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The finding from a small study of young adults suggests that the energy drink-booze combination could fuel a higher risk for dangerous binge-drinking, the Australian researchers said.
"Based on our study, we can't be certain whether it was the caffeine or the sugary additives that made the energy drink and vodka cocktail more appealing than drinking alcohol alone," said study lead author Rebecca McKetin, a fellow with the Center for Research on Aging, Health and Well-being at the Australian National University in Canberra.
But she suggested one possible mechanism. "We normally think of alcohol as a depressant, but it also has a stimulant effect, and it is this stimulant effect that is most strongly related to how much we like alcohol, and whether we want to keep drinking," McKetin said.
"Caffeine, being a stimulant, tends to bring out the stimulant effects of alcohol intoxication. It may be this that causes energy drinks to increase the desire to keep drinking alcohol," she suggested.
The researchers didn't track how much more the young adults who participated in the study actually did drink, only their stated desire to down another.
The American Beverage Association, an industry group, said this is one of the study's limitations. "As acknowledged by the authors, this study does not establish a link between energy drink consumption and increased alcohol consumption. Rather, it measures how people feel and not what they actually do," the association said in a statement Thursday.
Furthermore, its member companies "adhere to responsible labeling and marketing guidelines that do not allow energy drink labels to promote mixing with alcohol nor make any claims that the consumption of alcohol together with energy drinks counteracts the effects of alcohol."
Energy drinks, popular with many young Americans, are currently consumed by more than one-third of 18- to 24- year-olds, according to the U.S. Centers for Disease Control and Prevention.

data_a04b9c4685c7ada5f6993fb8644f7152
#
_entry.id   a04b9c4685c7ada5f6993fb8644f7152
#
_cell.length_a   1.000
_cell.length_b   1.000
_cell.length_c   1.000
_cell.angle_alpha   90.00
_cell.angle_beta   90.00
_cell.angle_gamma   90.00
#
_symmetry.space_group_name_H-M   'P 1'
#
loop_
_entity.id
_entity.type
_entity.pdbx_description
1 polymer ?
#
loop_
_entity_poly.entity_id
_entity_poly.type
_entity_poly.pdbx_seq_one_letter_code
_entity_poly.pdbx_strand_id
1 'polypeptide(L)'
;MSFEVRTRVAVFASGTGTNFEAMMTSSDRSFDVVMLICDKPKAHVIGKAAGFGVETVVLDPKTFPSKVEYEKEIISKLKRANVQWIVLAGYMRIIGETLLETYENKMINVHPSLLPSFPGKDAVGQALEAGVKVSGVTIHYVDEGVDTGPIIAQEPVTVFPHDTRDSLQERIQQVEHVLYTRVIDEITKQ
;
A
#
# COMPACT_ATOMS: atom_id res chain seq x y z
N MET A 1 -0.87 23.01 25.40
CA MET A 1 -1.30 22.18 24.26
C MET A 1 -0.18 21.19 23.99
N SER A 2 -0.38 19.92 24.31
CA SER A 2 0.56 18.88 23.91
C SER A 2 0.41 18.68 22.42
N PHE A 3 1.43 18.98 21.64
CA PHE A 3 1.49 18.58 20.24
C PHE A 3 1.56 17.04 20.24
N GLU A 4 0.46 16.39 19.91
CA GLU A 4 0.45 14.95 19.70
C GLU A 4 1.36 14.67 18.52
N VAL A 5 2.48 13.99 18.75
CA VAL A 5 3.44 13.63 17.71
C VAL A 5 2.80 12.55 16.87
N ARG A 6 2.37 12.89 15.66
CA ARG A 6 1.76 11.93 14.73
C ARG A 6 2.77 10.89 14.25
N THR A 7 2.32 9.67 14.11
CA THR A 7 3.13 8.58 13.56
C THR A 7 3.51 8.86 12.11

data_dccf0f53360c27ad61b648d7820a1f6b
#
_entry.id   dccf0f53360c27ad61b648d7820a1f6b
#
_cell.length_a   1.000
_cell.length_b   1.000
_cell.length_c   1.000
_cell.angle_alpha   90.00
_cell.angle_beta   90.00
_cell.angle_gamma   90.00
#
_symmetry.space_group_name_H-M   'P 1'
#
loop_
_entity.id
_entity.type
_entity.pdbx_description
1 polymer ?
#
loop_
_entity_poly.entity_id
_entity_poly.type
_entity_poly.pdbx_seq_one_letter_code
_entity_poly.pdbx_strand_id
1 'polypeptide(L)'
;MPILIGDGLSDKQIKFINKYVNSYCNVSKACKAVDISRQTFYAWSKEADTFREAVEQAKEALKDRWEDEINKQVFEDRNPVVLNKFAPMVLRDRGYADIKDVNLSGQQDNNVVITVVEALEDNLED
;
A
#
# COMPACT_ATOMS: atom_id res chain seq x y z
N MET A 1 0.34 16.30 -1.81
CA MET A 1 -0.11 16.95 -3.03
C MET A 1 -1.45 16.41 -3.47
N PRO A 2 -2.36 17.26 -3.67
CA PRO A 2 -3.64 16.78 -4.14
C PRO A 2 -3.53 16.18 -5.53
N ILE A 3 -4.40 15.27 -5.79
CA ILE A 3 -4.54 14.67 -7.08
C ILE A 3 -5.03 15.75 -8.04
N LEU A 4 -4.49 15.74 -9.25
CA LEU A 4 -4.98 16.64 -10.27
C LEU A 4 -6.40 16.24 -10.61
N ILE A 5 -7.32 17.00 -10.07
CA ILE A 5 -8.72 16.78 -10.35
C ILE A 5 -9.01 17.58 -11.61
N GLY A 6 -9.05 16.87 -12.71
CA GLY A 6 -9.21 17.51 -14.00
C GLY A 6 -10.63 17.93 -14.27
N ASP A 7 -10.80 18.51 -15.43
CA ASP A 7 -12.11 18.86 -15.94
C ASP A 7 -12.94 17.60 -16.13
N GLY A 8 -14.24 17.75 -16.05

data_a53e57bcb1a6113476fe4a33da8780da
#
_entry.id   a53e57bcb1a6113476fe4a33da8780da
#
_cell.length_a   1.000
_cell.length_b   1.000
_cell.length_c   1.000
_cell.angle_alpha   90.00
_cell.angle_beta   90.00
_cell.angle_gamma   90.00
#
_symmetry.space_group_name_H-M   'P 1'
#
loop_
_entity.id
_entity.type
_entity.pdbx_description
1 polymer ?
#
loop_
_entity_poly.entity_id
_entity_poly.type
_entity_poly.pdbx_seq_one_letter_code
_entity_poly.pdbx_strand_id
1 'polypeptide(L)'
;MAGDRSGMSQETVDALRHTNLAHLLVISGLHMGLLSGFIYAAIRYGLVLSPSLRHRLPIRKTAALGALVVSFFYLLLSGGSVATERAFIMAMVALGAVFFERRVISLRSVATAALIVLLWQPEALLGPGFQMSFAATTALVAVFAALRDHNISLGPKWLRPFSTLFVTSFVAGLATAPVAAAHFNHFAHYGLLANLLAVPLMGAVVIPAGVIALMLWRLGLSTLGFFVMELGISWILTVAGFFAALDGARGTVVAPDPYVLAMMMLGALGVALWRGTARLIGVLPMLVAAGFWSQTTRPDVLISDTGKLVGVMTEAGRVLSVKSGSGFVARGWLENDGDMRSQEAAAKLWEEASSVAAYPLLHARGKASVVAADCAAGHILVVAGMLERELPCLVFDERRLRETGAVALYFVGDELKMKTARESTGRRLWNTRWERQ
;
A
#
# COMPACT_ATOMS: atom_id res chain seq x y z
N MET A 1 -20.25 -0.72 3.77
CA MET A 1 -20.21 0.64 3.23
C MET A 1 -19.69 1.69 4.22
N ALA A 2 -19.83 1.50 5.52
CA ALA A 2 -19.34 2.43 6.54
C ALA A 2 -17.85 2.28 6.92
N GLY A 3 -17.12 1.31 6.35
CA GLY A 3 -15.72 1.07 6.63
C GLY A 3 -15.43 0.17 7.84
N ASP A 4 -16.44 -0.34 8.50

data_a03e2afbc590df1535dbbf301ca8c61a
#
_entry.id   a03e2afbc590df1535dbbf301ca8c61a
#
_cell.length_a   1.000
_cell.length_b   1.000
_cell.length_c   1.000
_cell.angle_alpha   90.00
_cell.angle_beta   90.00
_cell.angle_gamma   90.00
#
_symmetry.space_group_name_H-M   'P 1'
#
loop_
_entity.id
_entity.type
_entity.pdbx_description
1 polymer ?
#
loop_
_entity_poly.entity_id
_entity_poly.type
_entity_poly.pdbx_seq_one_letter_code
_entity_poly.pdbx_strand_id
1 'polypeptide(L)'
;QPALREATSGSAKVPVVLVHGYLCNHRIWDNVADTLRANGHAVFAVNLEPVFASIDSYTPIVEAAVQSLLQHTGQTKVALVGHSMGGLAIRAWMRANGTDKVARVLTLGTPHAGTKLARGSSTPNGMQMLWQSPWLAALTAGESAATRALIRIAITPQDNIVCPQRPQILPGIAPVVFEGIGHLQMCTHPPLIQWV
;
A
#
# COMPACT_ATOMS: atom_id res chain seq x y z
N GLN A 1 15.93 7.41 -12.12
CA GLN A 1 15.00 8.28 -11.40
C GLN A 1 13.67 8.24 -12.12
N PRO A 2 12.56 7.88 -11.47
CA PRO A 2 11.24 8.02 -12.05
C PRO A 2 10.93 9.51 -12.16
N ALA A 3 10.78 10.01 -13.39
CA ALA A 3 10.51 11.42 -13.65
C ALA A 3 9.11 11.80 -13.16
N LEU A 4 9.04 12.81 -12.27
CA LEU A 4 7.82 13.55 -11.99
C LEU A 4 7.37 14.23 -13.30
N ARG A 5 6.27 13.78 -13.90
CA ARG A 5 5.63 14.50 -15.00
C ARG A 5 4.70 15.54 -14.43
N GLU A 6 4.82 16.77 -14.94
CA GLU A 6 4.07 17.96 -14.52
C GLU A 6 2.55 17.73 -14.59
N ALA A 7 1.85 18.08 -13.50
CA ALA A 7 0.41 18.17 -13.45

The CDC estimates that people who mix alcohol with energy drinks face triple the risk for binge-drinking compared to those who don't.
The agency defines binge-drinking for men as downing five or more alcoholic drinks within a short period of time. For women, it's having four or more drinks within a short period of time.
For the new study, published in the August online edition of Alcoholism: Clinical and Experimental Research, the researchers focused on 75 Australian men and women aged 18 to 30. None had a history of alcohol or drug dependence.
About half were provided cocktails composed of vodka, fruit juice and the energy drink Red Bull Silver Edition. The others had cocktails of vodka and juice mixed only with soda water.
After drinking the beverages, both groups said they felt more or less the same degree of stimulation.
However, those who drank the vodka-Red Bull combo were much more likely to say they liked their cocktail, and to express a greater urge for more, the investigators found.
"Clearly, we cannot assume that this self-reported urge to keep drinking would translate into behavior," said McKetin. "Many factors play a role in a person's decision about whether they keep drinking or not."
But desire to drink is a critical factor in that decision, she added. "The increased urge to keep drinking may sway people toward making a decision to keep drinking when they might have otherwise stopped."
More research is needed to confirm that theory, she acknowledged.
Another expert, Dr. Sean Patrick Nordt, said he believes the energy drink-alcohol duo "probably puts people in more high-risk situations."
The concern is that it leads people to drink more, said Nordt, director of toxicology in the department of emergency medicine at the University of Southern California's Keck School of Medicine.
"While drinking helps people to feel more gregarious and socially disinhibited, drinking too much makes people more sleepy, causes a loss of judgment, and renders them unable to perform basic tasks like driving," Nordt said.
Added to an energy drink, "all this happens while having the illusion of being more awake, so people who might normally go home and sleep it off, may not," he said. "They may choose to stay at the bar, keep on drinking, and raise the risk for a dangerous situation."
Would this really lead to binge-drinking? "I don't know," said Nordt. "That's drinking lots of drinks in a very short period of time. But I would say 'prolonged drinking' is probably likely."
Copyright © 2014 HealthDay. All rights reserved.
SOURCES: Rebecca McKetin, Ph.D. fellow, Center for Research on Aging, Health and Wellbeing, Australian National University, Canberra; Sean Patrick Nordt, M.D., Pharm.D., associate professor, clinical emergency medicine and director, section of toxicology, department of emergency medicine, Keck School of Medicine, University of Southern California, Los Angeles; American Beverage Association, statement, July 17, 2014; August 2014, Alcoholism: Clinical and Experimental Research, online
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